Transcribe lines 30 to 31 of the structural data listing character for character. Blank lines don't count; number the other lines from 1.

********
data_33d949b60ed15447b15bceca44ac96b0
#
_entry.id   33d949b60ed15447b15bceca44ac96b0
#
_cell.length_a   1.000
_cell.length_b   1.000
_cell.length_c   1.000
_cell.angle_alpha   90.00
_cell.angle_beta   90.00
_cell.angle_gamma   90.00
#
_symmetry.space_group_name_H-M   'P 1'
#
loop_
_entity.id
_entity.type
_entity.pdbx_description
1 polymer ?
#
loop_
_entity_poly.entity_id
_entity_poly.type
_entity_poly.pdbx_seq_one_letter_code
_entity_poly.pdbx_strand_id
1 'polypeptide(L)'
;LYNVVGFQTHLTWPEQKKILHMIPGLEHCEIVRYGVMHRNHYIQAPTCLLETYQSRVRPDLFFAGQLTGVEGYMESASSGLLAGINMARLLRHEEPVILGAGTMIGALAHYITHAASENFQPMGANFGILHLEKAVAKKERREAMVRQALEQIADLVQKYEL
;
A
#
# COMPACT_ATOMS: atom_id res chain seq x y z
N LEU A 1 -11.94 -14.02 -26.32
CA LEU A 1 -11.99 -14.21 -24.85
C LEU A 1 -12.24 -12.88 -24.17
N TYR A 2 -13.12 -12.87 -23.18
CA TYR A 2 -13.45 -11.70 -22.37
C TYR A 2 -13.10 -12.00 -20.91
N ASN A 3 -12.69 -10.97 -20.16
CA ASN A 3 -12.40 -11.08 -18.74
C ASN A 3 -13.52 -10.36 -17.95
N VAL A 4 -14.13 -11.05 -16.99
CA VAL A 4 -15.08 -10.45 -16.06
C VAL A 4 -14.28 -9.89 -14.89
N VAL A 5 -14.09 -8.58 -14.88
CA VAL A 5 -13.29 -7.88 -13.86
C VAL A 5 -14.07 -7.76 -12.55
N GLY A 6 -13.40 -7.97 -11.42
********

# COMPACT_ATOMS: atom_id res chain seq x y z
N LEU A 1 -11.94 -14.02 -26.32